A Gentleman in Moscow- One in a Million


Source: Amazon

Abby Edwards, Scoop Writer

Count Rostov is a man of class. He drinks expensive bottles of wine, goes to lavish balls, has connections with half of Russia and as of recently, is a criminal. It is 1918 and Russia is a global powerhouse. Nothing can stop them, especially not an eccentric count who publicly speaks out about Russia’s crimes against humanity. So off to house arrest Count Rostov goes, (it should be added, that he is quite excited) for when you’re a count and live in one of the most extravagant hotels in all of Russia, one hardly has to step outside at all, even if they aren’t in house arrest.

 Two years pass, and everything is splendid. The Count drinks his wine, reads his books and goes to dinner with friends when they visit. Everything is as it should be. That is until a little girl ventures onto his radar. With the snap of a finger, Count Rostov’s peaceful life is turned into one of adventure and excitement. The two become the best of friends. Rostov watches the girl grow up; she watches the Count develop into a man one would be proud to know. 

Years pass, and the little girl has grown and has a family of her own. Rostov grows old and tires of his wine and parties and misses having someone to mentor and laugh with. He longs for the purpose that he felt when being alongside the little girl. A year later, a great opportunity arises… Count Rostov cannot leave, and quite frankly, you won’t want to.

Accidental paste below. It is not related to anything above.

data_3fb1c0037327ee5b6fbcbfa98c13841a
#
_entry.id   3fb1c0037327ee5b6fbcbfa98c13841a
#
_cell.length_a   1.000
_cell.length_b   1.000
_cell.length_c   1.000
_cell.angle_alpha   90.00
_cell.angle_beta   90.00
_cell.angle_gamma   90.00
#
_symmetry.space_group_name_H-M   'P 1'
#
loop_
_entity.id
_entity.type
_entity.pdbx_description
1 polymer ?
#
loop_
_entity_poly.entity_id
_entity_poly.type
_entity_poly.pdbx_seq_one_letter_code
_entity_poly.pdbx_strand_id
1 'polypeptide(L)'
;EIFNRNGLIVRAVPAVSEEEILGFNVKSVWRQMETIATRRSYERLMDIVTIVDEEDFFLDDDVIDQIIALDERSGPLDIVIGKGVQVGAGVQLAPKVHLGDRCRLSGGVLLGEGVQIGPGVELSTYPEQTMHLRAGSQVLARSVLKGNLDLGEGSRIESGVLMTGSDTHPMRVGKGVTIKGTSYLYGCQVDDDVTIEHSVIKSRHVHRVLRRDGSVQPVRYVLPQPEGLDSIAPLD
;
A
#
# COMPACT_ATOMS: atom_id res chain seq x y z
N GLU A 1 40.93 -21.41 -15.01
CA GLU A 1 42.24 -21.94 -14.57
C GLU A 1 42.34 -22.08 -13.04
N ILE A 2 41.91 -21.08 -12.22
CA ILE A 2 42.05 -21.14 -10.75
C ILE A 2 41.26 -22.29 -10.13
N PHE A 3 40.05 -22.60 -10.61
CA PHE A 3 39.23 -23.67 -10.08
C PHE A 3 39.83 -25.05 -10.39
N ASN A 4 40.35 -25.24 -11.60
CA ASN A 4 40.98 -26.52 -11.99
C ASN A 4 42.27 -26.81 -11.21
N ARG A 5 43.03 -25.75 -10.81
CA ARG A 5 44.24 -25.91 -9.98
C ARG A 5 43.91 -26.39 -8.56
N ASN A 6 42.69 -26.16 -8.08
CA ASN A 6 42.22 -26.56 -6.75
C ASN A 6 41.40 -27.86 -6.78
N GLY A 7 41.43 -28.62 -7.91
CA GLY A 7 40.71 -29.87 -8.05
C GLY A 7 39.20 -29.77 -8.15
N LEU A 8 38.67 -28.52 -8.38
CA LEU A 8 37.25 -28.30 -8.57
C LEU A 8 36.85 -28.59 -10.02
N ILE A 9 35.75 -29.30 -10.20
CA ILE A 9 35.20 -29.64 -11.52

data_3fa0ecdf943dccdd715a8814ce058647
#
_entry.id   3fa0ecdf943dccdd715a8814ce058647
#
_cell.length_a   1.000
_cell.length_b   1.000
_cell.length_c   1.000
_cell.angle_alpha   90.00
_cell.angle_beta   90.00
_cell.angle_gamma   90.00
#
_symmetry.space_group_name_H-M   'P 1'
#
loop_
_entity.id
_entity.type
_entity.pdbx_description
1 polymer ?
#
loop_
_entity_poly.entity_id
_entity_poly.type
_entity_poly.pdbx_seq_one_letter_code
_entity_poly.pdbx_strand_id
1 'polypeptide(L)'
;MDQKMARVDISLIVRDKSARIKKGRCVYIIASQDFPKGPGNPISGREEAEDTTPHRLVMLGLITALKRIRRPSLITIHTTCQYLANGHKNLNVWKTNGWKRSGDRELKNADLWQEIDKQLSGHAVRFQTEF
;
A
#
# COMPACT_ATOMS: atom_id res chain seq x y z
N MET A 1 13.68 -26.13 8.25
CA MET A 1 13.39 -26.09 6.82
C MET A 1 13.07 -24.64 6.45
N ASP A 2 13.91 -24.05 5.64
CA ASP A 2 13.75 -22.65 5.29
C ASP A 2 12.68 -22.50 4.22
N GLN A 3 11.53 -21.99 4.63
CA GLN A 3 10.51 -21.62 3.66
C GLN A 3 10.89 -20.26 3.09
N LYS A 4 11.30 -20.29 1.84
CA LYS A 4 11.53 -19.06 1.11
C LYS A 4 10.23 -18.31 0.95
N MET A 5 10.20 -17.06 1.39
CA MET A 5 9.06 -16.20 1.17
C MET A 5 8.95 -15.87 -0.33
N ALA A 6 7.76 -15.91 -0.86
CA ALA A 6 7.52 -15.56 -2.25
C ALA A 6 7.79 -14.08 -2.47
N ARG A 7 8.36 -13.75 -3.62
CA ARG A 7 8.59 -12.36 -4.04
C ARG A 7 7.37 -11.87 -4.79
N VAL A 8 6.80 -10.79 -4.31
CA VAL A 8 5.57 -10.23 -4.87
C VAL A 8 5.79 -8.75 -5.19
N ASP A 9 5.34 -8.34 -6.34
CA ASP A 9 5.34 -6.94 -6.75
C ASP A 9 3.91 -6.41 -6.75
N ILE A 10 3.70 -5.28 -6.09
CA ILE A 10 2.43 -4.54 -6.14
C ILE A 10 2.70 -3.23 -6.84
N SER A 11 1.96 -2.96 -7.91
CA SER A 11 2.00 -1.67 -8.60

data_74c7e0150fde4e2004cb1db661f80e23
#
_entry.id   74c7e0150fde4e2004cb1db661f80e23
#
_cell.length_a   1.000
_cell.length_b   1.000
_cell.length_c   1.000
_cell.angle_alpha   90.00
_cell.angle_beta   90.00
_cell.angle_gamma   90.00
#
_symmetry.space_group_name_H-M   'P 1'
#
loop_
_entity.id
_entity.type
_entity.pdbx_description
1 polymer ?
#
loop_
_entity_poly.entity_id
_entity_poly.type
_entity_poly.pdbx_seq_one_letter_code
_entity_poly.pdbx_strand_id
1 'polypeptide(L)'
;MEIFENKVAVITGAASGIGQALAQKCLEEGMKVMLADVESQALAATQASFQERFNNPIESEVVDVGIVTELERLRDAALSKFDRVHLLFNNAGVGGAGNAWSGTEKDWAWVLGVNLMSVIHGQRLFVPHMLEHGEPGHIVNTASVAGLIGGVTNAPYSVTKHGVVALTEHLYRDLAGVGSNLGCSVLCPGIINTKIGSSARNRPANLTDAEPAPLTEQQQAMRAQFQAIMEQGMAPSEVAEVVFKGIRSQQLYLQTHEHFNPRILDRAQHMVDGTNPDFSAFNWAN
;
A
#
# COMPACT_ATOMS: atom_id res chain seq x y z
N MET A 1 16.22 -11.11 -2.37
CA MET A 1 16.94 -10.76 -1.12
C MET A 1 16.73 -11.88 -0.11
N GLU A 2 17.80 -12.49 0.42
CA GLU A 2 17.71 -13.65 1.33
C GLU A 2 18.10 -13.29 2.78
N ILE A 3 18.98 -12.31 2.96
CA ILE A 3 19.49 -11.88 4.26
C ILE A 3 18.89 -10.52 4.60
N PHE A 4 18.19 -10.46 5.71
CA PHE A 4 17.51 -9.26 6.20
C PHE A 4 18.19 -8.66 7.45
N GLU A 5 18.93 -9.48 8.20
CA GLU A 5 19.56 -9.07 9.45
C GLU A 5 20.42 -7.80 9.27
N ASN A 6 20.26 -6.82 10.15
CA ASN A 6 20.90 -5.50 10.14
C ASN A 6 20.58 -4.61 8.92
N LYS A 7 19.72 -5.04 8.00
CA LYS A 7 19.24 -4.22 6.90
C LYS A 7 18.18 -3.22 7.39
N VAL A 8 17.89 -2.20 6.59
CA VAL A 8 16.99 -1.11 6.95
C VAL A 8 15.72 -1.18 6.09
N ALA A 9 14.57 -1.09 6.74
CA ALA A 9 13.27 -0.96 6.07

There are some books out there that when reading, feel like a long exhale after holding a breath, or the perfect note to end a great song. Some books just feel right, Amor Towles especially. He has a talent that is unmatched, his writing ebbs and flows and the words dance on the page. A Gentleman in Moscow is a book of surprises. It’s sweet, yet ominous; the reader often finds themself alarmed at some parts and grinning ear to ear in others. Every person had a “rightness” to them. Each character had their quirks that made them undeniably unique, yet one finds themself seeing bits and pieces of said character in everyday life- at school or work. There is a sureness about them all that gives the reader such a strong connection to the people in the book, that it truly feels as if the cliche is real: as if one really was transported into a book. A Gentleman in Moscow is a ballad. It is an anthem, a sonnet to both those lost and found. If you are picking this book up for the first time or the fifth (because the beginning is rather slow) it is stressed heavily that you try to pick it up again. This book, like most things, deserves not just our consideration but our reconsideration. There are some books where it is obvious the author has poured their heart and soul into their work, and sometimes it takes a while to realize it, but either way, it is deserving of every praise and (re)consideration.